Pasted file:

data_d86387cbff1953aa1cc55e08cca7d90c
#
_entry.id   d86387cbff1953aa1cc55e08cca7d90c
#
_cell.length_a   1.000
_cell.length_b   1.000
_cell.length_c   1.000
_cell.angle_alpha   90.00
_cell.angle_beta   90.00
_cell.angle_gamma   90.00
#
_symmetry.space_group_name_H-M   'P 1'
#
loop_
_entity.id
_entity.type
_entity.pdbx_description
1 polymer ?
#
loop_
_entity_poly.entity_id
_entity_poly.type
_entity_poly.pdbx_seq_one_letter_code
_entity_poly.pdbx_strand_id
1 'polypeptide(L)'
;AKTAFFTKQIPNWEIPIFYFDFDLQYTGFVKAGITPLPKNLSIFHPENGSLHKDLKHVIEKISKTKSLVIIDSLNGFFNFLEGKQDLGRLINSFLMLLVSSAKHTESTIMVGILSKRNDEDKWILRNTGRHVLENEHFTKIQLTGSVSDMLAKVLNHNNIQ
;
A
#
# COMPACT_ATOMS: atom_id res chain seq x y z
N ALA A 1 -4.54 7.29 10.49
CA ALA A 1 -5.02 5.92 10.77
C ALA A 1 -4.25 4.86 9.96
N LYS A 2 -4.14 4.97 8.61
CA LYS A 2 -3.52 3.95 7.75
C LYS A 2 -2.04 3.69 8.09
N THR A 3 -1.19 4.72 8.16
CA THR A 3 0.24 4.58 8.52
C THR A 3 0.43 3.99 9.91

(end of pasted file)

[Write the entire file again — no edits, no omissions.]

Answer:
data_d86387cbff1953aa1cc55e08cca7d90c
#
_entry.id   d86387cbff1953aa1cc55e08cca7d90c
#
_cell.length_a   1.000
_cell.length_b   1.000
_cell.length_c   1.000
_cell.angle_alpha   90.00
_cell.angle_beta   90.00
_cell.angle_gamma   90.00
#
_symmetry.space_group_name_H-M   'P 1'
#
loop_
_entity.id
_entity.type
_entity.pdbx_description
1 polymer ?
#
loop_
_entity_poly.entity_id
_entity_poly.type
_entity_poly.pdbx_seq_one_letter_code
_entity_poly.pdbx_strand_id
1 'polypeptide(L)'
;AKTAFFTKQIPNWEIPIFYFDFDLQYTGFVKAGITPLPKNLSIFHPENGSLHKDLKHVIEKISKTKSLVIIDSLNGFFNFLEGKQDLGRLINSFLMLLVSSAKHTESTIMVGILSKRNDEDKWILRNTGRHVLENEHFTKIQLTGSVSDMLAKVLNHNNIQ
;
A
#
# COMPACT_ATOMS: atom_id res chain seq x y z
N ALA A 1 -4.54 7.29 10.49
CA ALA A 1 -5.02 5.92 10.77
C ALA A 1 -4.25 4.86 9.96
N LYS A 2 -4.14 4.97 8.61
CA LYS A 2 -3.52 3.95 7.75
C LYS A 2 -2.04 3.69 8.09
N THR A 3 -1.19 4.72 8.16
CA THR A 3 0.24 4.58 8.52
C THR A 3 0.43 3.99 9.91